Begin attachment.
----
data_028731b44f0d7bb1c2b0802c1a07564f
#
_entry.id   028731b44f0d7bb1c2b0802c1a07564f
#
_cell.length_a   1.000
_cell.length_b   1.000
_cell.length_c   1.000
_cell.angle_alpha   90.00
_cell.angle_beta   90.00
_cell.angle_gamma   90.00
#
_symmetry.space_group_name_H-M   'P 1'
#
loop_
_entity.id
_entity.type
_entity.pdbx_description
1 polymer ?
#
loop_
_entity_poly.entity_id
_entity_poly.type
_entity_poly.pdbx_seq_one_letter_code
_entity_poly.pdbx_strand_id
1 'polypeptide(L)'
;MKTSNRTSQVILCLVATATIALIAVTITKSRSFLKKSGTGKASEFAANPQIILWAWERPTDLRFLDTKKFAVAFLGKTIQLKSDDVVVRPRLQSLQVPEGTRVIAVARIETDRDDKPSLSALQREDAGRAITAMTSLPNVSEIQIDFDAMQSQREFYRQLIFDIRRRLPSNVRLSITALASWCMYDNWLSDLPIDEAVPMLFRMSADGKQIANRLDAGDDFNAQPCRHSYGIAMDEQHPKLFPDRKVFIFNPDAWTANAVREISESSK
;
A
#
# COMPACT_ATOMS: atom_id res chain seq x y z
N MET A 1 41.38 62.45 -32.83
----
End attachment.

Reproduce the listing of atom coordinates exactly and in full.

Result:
data_028731b44f0d7bb1c2b0802c1a07564f
#
_entry.id   028731b44f0d7bb1c2b0802c1a07564f
#
_cell.length_a   1.000
_cell.length_b   1.000
_cell.length_c   1.000
_cell.angle_alpha   90.00
_cell.angle_beta   90.00
_cell.angle_gamma   90.00
#
_symmetry.space_group_name_H-M   'P 1'
#
loop_
_entity.id
_entity.type
_entity.pdbx_description
1 polymer ?
#
loop_
_entity_poly.entity_id
_entity_poly.type
_entity_poly.pdbx_seq_one_letter_code
_entity_poly.pdbx_strand_id
1 'polypeptide(L)'
;MKTSNRTSQVILCLVATATIALIAVTITKSRSFLKKSGTGKASEFAANPQIILWAWERPTDLRFLDTKKFAVAFLGKTIQLKSDDVVVRPRLQSLQVPEGTRVIAVARIETDRDDKPSLSALQREDAGRAITAMTSLPNVSEIQIDFDAMQSQREFYRQLIFDIRRRLPSNVRLSITALASWCMYDNWLSDLPIDEAVPMLFRMSADGKQIANRLDAGDDFNAQPCRHSYGIAMDEQHPKLFPDRKVFIFNPDAWTANAVREISESSK
;
A
#
# COMPACT_ATOMS: atom_id res chain seq x y z
N MET A 1 41.38 62.45 -32.83